Worse, as of this financial year, National Treasury has cut the SAAF’s allocation of acquisition funds to near-zero, meaning that no new aircraft can be procured for the foreseeable future. Moreover, as support contracts and certain classes of spare parts came from the same account, this will reduce the ability of the SAAF to keep flying its aircraft.

Claim 8: We know what caused the crash, it was pilot error/bad weather/etc.

False: The official investigation has only just begun, with forensic accident investigators sent to the scene to inspect the aircraft and all its parts, interview all the personnel involved, and determine the root cause. This will form the basis of the Board of Enquiry to follow.

There are a number of possible causes of a runway excursion of this type, with the most common (and thus most likely) being landing gear problems of some sort or aquaplaning caused by inadequate drainage on the runway, but at this early stage making any kind of assumption is speculative at best.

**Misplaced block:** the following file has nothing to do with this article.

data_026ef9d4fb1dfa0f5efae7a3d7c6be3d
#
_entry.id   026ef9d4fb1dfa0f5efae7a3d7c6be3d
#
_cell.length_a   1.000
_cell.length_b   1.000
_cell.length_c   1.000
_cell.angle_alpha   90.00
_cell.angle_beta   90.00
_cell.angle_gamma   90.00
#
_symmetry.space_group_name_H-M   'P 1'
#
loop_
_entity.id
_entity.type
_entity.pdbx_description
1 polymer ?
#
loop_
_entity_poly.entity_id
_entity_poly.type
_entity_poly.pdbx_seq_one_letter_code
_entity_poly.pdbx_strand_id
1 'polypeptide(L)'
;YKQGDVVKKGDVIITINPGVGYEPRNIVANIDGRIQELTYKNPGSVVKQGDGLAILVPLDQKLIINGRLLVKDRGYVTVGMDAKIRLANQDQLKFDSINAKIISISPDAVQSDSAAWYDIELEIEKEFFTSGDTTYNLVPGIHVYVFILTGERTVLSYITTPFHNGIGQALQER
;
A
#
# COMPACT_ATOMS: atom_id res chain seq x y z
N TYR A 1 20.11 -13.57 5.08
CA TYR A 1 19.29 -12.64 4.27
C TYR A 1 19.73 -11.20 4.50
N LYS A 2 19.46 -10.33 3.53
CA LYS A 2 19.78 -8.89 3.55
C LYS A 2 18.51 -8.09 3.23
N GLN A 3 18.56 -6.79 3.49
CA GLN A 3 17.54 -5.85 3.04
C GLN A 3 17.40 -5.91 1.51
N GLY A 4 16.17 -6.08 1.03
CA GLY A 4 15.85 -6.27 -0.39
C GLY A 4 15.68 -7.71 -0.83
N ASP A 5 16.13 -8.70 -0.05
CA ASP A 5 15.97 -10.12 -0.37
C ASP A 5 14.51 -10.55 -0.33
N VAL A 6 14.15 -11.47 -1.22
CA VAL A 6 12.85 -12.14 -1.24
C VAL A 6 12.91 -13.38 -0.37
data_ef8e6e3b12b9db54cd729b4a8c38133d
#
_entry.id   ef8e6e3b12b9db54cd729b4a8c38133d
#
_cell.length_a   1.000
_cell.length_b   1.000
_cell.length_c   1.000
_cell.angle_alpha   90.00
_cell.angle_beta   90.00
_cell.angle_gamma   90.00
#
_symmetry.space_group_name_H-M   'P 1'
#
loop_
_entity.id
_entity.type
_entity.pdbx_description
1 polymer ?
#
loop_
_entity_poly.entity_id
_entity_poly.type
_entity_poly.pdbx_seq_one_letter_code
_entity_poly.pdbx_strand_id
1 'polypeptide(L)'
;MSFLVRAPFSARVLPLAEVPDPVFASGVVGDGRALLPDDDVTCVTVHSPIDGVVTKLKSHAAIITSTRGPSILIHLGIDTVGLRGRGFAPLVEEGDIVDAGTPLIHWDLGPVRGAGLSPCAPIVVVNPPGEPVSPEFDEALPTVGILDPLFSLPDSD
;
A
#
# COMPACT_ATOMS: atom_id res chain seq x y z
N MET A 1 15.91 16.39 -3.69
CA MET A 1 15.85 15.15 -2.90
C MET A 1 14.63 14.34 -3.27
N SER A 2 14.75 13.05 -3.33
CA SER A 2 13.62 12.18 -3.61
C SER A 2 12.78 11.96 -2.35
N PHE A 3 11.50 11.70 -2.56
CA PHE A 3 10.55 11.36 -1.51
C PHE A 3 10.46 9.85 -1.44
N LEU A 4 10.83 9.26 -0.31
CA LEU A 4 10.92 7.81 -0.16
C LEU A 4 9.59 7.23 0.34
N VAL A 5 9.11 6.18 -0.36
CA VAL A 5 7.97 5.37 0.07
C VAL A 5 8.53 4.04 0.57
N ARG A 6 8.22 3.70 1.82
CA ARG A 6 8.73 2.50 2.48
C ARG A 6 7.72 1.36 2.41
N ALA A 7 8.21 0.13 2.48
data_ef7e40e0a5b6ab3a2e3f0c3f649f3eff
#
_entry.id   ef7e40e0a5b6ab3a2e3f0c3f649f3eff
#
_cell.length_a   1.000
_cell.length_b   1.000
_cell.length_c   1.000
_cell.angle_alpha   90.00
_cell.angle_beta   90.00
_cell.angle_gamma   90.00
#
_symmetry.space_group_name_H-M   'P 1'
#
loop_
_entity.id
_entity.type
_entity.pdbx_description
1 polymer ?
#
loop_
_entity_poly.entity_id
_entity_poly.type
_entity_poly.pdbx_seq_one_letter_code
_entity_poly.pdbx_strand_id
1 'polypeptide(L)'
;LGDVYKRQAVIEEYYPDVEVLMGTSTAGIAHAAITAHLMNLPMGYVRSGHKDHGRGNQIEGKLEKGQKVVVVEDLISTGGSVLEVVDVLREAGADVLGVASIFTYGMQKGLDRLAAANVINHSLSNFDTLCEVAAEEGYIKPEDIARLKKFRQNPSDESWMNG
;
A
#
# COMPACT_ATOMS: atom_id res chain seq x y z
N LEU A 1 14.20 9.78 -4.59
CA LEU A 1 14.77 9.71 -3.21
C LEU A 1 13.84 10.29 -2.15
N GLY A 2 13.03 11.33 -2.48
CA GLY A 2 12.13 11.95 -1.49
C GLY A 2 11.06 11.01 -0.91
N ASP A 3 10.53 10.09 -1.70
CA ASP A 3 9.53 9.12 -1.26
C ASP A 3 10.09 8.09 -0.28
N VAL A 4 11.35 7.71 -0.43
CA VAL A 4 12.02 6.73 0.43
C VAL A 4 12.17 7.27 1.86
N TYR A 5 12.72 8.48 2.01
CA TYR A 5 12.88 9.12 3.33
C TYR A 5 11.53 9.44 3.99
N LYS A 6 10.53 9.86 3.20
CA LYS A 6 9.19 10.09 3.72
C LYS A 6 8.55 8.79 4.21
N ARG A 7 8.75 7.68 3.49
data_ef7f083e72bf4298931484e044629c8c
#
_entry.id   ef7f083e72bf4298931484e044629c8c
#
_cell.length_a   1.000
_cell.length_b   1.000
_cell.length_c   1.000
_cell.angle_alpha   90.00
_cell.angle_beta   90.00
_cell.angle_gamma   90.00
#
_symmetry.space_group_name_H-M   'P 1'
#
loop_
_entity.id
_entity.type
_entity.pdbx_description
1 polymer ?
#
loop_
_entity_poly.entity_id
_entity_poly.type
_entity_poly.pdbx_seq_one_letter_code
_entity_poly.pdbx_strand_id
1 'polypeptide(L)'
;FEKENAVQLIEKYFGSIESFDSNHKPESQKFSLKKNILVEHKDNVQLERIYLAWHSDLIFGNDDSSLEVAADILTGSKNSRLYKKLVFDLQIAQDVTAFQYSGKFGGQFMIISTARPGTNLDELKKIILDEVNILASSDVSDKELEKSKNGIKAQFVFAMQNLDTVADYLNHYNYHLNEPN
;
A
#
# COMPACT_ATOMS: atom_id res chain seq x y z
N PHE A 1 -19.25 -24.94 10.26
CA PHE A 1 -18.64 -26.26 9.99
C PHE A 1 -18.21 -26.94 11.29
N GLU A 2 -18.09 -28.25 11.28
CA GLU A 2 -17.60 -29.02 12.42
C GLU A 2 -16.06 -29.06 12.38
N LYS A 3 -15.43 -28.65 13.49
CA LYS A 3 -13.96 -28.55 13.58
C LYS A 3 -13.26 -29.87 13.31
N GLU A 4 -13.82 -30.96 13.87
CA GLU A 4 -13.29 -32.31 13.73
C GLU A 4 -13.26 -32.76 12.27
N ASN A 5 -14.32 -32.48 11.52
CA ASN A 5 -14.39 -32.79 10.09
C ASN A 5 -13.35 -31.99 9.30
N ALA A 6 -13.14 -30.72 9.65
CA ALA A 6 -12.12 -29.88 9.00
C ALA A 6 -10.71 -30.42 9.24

Claim 9: Goma is a difficult airport, this accident may have been a non-incident at another airport or airbase.

True: The C-130BZ received such severe damage because it hit a culvert and embankment only a short distance away from the runway centreline, which pushed the leftmost engine inwards, split the wing, and started a fire. At an airport with a wider safe runoff area on either side of the runway, that level of damage would not have occurred.

Goma’s runway tarmac is only around 50 metres wide, and in most parts of the runway less than 50 metres of safe run off area. Compare that to AFB Waterkloof’s runway 01/19, which despite not being very wide in global terms still has 80 metres of tarmac width and on average over 100 metres of safe runoff areas on either side.

Claim 10: Insurance will pay for the repair.

False: Military aircraft are never insured, all liability is carried by the operating air force. This is because the risk profiles flown by active military aircraft would be unacceptable for any private insurer and no air force would accept the level of intrusive access that any underwriter would demand.

Claim 11: The United Nations will pay for the repair.

False: Under the terms of the agreements that countries sign with the United Nations for peacekeeping missions, each country is responsible for the costs incurred from accidents and incidents, as well as regular maintenance and repairs.

The SANDF will have to shoulder the entire cost of moving the aircraft and either repairing or scrapping it.

This was originally posted at It is being updated concurrently with that gist.